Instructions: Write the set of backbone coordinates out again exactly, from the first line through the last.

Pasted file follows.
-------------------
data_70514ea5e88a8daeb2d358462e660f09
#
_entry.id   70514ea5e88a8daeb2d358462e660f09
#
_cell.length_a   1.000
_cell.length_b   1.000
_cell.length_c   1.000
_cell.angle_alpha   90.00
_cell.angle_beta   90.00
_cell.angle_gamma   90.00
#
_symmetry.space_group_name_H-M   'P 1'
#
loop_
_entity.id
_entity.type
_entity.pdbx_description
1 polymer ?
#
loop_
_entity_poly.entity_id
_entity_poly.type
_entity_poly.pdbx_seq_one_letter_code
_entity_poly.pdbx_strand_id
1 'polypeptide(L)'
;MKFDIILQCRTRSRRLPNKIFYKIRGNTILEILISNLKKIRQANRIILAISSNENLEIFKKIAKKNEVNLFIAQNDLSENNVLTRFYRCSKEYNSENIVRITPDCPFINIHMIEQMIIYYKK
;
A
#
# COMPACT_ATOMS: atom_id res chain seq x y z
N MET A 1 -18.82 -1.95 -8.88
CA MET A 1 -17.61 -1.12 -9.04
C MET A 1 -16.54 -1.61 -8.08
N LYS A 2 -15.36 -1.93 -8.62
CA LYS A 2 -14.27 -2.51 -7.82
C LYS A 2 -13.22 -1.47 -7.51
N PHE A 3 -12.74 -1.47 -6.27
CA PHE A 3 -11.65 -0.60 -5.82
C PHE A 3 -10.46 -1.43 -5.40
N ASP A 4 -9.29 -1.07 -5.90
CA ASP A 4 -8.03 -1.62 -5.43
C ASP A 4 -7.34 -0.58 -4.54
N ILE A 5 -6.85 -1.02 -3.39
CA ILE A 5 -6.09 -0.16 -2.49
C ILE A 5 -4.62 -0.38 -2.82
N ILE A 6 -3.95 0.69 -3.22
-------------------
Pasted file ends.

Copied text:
data_70514ea5e88a8daeb2d358462e660f09
#
_entry.id   70514ea5e88a8daeb2d358462e660f09
#
_cell.length_a   1.000
_cell.length_b   1.000
_cell.length_c   1.000
_cell.angle_alpha   90.00
_cell.angle_beta   90.00
_cell.angle_gamma   90.00
#
_symmetry.space_group_name_H-M   'P 1'
#
loop_
_entity.id
_entity.type
_entity.pdbx_description
1 polymer ?
#
loop_
_entity_poly.entity_id
_entity_poly.type
_entity_poly.pdbx_seq_one_letter_code
_entity_poly.pdbx_strand_id
1 'polypeptide(L)'
;MKFDIILQCRTRSRRLPNKIFYKIRGNTILEILISNLKKIRQANRIILAISSNENLEIFKKIAKKNEVNLFIAQNDLSENNVLTRFYRCSKEYNSENIVRITPDCPFINIHMIEQMIIYYKK
;
A
#
# COMPACT_ATOMS: atom_id res chain seq x y z
N MET A 1 -18.82 -1.95 -8.88
CA MET A 1 -17.61 -1.12 -9.04
C MET A 1 -16.54 -1.61 -8.08
N LYS A 2 -15.36 -1.93 -8.62
CA LYS A 2 -14.27 -2.51 -7.82
C LYS A 2 -13.22 -1.47 -7.51
N PHE A 3 -12.74 -1.47 -6.27
CA PHE A 3 -11.65 -0.60 -5.82
C PHE A 3 -10.46 -1.43 -5.40
N ASP A 4 -9.29 -1.07 -5.90
CA ASP A 4 -8.03 -1.62 -5.43
C ASP A 4 -7.34 -0.58 -4.54
N ILE A 5 -6.85 -1.02 -3.39
CA ILE A 5 -6.09 -0.16 -2.49
C ILE A 5 -4.62 -0.38 -2.82
N ILE A 6 -3.95 0.69 -3.22